Techniques of nuclear delivery in Manual small incision cataract surgery

Ruchi Goel, Professor, Maulana Azad Medical College, New Delhi, India
KPS Malik, Professor and HOD Ophthalmology, Subharti Medical College, Meerut, UP, India.

 

Manual small incision cataract surgery (MSICS) is now practiced in both developed and developing countries. It involves extraction of a complete or divided nucleus from the capsular bag through the capsular opening and then through the sclero-corneal tunnel. 
A number of techniques of nuclear delivery have evolved over the time. These techniques have their own merits and demerits. However they give similar results in the hands of experienced surgeons. The methods are broadly classified as follows:

 
We shall now discuss the difference in steps involved in the various techniques.

1. Anterior Chamber Maintainer technique ( Blumenthal`s technique):


Fixing the AC Maintainer (Anterior Chamber Maintainer)
After the tunnel has been dissected with crescent knife, two side ports are made with 19 or 20 G MVR knife, one for capsulotomy and the other for fixing the AC maintainer. All this is done prior to entry with the keratome because once the entry is made, the intra ocular pressure falls and it becomes difficult to insert the AC maintainer. Thus, after ensuring that AC is adequately deep with viscoelastics, MVR blade is entered at 5 o'clock or 7 o`clock position parallel to limbus, away from the vascular arcade of cornea in the left and right eye respectively.
The AC maintainer is a hollow steel tube with 0.9 mm outer diameter and 0.65 mm inner diameter. It is held firmly not too far away from its tip, with thumb and index finger and entered with bevel up in a screwing manner and then turned 180 degrees so that the bevel faces the iris. Prior to its insertion it is flushed with balanced salt solution (BSS) not only to check patency but also to remove any air column in the tubing. ACM is preferably inserted from the temporal side. The tube of ACM is attached to BSS bottle suspended 50-60 cm above the patient's eye.
While making an entry with MVR, care should be taken to create a tunnel-like opening of adequate size. The blade should be held in such a manner that the widest portion is parallel to the iris surface and not tilted. A narrow opening causes difficulty in insertion of ACM whereas a large opening results in repeated slipping of ACM thereby preventing adequate buildup of  hydropressure for delivery of the nucleus. Also while inserting the steel tube it has to be held from the steel portion and not too far away. A smooth, controlled entry of ACM averts injury to iris or Descemet's membrane.    Stromal edema may occur if part of the bevel remains in the stroma and allows seeping of fluid into the cornea. Corneal haziness makes further surgical maneuvers difficult. This can be avoided by ensuring that the bevel is completely in AC facing the iris. If the corneal hydration at site of ACM is developing, one should choose another site for ACM insertion.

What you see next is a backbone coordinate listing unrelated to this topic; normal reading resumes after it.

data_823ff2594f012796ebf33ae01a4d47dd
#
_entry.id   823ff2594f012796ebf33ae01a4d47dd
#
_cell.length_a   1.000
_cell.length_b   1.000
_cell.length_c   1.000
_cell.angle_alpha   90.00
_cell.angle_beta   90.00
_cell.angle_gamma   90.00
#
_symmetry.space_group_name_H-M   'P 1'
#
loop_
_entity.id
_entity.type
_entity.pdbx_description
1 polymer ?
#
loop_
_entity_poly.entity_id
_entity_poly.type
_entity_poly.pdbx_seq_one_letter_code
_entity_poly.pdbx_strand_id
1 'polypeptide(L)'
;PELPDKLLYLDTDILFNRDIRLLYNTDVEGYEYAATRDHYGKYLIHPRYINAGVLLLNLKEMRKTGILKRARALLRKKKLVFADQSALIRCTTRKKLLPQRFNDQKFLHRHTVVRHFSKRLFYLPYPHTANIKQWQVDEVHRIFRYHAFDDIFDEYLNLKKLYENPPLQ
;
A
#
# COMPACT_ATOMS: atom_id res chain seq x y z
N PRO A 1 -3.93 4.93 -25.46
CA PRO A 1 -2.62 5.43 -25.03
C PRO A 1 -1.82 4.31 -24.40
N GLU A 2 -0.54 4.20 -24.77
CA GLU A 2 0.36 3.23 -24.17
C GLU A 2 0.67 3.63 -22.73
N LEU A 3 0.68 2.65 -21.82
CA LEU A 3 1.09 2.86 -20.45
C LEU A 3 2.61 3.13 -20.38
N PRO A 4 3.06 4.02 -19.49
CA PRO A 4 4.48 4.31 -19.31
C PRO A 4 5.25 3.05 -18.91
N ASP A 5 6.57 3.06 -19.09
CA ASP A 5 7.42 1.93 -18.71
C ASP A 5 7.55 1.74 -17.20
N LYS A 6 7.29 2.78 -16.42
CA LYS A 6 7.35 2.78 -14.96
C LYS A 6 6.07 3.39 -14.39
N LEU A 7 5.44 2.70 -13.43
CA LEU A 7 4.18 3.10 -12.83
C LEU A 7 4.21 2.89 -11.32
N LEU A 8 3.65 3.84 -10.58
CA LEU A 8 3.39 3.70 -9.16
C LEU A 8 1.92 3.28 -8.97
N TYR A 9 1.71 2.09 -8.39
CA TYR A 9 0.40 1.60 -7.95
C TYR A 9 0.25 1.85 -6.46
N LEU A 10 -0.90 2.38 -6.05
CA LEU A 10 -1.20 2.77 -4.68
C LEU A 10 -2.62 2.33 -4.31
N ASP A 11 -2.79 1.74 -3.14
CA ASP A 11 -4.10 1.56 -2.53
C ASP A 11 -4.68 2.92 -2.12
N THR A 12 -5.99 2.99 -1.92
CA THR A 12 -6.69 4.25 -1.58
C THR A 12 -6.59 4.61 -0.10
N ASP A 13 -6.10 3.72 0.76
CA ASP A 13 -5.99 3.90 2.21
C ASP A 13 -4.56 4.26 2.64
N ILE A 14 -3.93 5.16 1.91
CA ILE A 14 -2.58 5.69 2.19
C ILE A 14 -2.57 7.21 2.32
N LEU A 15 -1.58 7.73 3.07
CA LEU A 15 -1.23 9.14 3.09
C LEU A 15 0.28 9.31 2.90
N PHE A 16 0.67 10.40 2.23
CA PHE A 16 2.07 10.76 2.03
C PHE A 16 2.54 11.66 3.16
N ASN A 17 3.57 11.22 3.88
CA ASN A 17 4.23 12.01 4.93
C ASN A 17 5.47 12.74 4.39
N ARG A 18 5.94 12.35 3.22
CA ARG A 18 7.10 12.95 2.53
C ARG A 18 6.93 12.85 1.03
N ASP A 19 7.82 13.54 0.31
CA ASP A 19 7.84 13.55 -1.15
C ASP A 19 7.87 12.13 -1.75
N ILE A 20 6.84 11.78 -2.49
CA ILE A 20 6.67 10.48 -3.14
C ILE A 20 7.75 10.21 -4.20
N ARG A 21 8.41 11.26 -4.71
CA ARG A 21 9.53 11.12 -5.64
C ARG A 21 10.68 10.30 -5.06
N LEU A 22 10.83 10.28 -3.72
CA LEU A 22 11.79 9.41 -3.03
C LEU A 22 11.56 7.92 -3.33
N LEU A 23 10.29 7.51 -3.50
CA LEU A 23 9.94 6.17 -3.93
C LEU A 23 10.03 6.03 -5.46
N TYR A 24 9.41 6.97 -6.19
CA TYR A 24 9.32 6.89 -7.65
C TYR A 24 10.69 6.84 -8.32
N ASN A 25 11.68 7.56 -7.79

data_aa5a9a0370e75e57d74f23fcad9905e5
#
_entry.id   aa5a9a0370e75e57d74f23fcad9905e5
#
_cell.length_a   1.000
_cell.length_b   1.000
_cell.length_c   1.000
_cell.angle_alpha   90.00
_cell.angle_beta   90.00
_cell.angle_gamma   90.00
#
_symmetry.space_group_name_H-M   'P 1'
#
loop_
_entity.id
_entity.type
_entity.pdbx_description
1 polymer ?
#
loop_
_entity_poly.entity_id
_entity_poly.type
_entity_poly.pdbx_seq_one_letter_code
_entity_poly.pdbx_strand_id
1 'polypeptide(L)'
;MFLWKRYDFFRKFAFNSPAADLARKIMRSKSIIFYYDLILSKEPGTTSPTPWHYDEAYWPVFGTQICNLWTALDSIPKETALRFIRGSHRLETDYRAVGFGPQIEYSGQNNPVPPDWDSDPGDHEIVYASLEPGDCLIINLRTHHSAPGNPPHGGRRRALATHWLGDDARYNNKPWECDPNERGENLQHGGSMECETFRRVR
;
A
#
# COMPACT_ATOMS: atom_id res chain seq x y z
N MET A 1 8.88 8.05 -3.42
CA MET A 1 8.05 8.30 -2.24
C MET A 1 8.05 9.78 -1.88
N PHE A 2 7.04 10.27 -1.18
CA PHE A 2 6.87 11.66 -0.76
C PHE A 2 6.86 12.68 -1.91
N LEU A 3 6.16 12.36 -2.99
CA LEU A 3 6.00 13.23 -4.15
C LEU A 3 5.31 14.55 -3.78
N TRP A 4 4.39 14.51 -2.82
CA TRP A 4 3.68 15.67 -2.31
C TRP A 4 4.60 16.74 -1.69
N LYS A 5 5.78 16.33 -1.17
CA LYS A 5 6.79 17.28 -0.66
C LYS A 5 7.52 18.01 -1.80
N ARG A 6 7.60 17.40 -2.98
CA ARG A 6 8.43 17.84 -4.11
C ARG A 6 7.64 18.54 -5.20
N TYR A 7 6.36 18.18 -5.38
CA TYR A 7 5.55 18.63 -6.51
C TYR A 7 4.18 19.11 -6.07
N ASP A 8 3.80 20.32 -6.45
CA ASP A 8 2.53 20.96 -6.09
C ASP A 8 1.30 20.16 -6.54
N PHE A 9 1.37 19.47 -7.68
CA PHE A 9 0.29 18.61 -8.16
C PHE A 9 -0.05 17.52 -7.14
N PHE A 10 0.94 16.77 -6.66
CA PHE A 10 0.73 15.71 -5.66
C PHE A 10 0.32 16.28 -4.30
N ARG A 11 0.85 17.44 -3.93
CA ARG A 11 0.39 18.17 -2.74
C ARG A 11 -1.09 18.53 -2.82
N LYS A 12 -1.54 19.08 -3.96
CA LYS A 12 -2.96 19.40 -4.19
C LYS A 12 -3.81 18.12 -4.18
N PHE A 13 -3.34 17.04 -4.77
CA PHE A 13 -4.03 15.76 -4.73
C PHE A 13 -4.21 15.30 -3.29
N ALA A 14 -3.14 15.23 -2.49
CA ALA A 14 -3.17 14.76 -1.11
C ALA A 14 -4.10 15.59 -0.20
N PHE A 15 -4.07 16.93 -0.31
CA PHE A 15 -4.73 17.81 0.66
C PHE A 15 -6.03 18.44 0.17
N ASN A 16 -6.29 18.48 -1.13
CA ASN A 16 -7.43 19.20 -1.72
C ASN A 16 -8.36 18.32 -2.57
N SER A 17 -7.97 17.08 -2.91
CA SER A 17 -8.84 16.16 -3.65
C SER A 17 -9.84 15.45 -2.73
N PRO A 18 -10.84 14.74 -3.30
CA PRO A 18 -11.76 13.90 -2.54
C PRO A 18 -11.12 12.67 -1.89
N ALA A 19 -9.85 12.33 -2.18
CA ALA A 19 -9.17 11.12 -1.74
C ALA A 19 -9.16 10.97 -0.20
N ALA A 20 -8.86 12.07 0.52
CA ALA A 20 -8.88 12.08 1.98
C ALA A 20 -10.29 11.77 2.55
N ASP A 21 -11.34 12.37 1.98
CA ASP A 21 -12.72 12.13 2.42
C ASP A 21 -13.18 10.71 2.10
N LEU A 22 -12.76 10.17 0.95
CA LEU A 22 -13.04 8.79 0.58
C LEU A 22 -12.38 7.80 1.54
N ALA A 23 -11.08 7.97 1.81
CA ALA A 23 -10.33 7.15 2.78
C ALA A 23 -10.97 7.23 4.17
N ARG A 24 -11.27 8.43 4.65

Nucleus delivery by ACM
The principle of the technique is to


1.   Engage the nucleus into the sclerocorneal pocket tunnel with help of lens glide or thin iris repositor.
2.   Push the nucleus out by hydropressure.
3.   Pull the nucleus out by a needle if so warranted.

For engaging the nucleus into the sclerocorneal pocket tunnel, after injecting viscoelastic both in front and behind the nucleus, a lens glide is passed behind the nucleus one-third or half the nucleus width distance. The lens glide should not be pushed inside forcibly as it can cause iridodialysis and even posterior capsular rupture. A thin iris repositor can serve the same purpose. Once the lens glide is in position, ACM is opened and slight pressure is applied on the lens glide on the scleral side. Intermittent pressure facilitates the exit of the nucleus out of the tunnel's mouth. (Figure 1) Subsequently, few more taps enable the epinucleus and cortex to flow out of the AC.

Figure 1 (click the image)

ASSISTED DELIVERY
If a portion of nucleus shows a bit out of the section but further progress is stalled even with full flow of ACM and lens glide or iris repositor in place, nuclear delivery can be assisted by 23 G needle held in the other hand. The nucleus is engaged at right angle to its axis with a 23 G needle, ACM generated hydropressure pushes the nucleus out. The needle assists by pulling it and the intermittent pressure on the lens glide or iris repositor guides the nucleus out.
The needle can also be used for debulking the nucleus by repeatedly engaging more and more of the extruded portion of the nucleus, chipping it off, pushing the remaining nucleus back into the AC, re engaging the smaller diameter and allowing it to flow out.
If the nucleus does not engage into the inner lip of the tunnel despite the full volume of ACM flow the reasons may be

  1. Small tunnel
  2. Irregular tunnel
  3. Incomplete dissection with some fibers still adhering
  4. AC leaking through irregularly created main opening or side port
  5. Premature entry in the AC with prolapsed iris obstructing the outlet
  6. Vitreous in AC.